The players have said repeatedly they would play in 2011 while negotiating a new contract. The owners have been threatening a lock out for more than two years.

  7. Done with NFL Says:

    The greed of the owners, is unbelievable. They make fortunes every year that would make Midas blush. Yet every year, the prices go up: Tickets cost us, the fans, more every single year. Directv quadrupled in only ten years.
    I am done, and I hope the rest of the fan base joins me. If the owners want to lock the doors, take their football and go home, then they should have no expectation of having any fans waiting on them.
    If they think they can’t make money now, what will they do when the masses refuse to part with our hard earned money?
    Don’t reward owner greed! BOYCOTT THE NFL!!!

  8. Darrell Says:

    Quit saying you care about the fans, you care only about making more money than you deserve for playing a game!

  9. Robert Says:

    I never understand what makes the owners “free market capitalist” when employees are not free, they are drafted and have no choice. Vets have very little freedom. Almost every other employee in this country can shop their skills -very few players can! The owners partner with most citizens in the US as most of us finance owner stadiums, give them tax benefits, and pay for on the job medical costs after players retire. Free market capitalist? It’s a tad smarmy to me!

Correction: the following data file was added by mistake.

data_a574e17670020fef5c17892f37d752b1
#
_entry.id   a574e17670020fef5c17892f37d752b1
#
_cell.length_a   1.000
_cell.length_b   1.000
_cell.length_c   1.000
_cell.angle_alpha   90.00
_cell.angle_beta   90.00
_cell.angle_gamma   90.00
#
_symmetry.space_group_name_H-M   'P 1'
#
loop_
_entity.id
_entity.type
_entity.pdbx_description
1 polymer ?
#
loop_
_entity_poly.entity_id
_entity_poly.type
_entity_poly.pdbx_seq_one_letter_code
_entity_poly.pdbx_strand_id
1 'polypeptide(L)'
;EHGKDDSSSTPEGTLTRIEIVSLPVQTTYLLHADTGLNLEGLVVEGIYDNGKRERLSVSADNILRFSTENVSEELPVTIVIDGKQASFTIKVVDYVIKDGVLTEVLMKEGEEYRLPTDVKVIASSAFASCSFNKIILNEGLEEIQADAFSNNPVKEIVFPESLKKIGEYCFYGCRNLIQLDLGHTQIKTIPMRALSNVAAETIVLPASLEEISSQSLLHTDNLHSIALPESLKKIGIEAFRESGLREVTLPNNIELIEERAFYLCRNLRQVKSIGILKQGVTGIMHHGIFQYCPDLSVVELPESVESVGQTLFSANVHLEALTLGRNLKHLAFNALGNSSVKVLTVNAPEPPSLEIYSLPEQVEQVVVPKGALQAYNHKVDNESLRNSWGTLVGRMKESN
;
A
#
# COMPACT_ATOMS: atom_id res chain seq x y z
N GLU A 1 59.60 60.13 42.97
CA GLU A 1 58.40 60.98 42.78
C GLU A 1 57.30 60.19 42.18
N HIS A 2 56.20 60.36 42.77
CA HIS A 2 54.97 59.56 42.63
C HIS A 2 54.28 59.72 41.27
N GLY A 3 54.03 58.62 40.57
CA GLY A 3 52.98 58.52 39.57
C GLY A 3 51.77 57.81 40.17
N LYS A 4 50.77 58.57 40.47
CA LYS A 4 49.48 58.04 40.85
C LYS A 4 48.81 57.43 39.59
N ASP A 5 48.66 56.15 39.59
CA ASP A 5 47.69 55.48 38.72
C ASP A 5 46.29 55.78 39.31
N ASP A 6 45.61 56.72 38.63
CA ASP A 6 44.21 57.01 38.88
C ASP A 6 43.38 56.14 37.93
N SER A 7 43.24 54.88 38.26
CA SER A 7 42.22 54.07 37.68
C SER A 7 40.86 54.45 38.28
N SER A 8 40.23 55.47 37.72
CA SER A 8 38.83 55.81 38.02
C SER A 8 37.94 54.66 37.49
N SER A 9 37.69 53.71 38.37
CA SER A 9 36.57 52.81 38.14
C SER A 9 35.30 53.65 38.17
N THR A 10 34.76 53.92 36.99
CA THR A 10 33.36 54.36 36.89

10. Anon Says:

    Without employees, what good is a company? If all of your employees come together and say “we want to see the books or we quit”, what are you gonna do as a company? Would you really risk losing out on a ton of profit, assuming you’ve got a well-established business, for the sake of keeping your books secret? If you ask me, the only people who keep their books secret are hiding something anyway.

    And as far as your statement of “you trade your time and talents for cash”, there’s always someone else who is more inclined to pay you for what you’re worth. You just have to know where to look.

  11. realist Says:

    “…there’s always someone else who is more inclined to pay you for what you’re worth.”

    Where is an NFL player going to go for more $ ?????
    Last I looked the CFL, AFL and UFL weren’t paying anywhere near the NFL average salary.

  12. realist Says:

    “Almost every other employee in this country can shop their skills -very few players can! ”

    The players can shop their skills anywhere they want… outside of the NFL. They choose to sign NFL contracts and are paid an excellent wage to do so.

  13. jmoney Says:

    the nflpa is right and we need football! GO PACK GO!! GO PACKERS!!!!!!!!!!!!!! XLV Champs

  14. lifeform Says:

    Hey “realist”;

    Since there are no dichotomies (except false ones asserted in language), there is none between employer and employees, in this case owners and players. What do the “owners” own? Surely not the players. Not the facilities, which they hold governments hostage, with the threat of leaving, to finance. Not of course the fans, who they rip the team away from if and when it suits their designs. As far as the team name… Who owns the (former) Seattle Sonics, or Baltimore Colts? Think about it.

    The players are the closest thing to being the team. But in the reality you claim to follow, a whole range of people – fans, players, former players, other employees,the “owner”, local businesses – even the community members at large – all have something invested in the team and deserve some consideration. Whether or not one person makes all the decisions regarding the team is a consequence of human interactions and agreements, and is not an irreducible primary.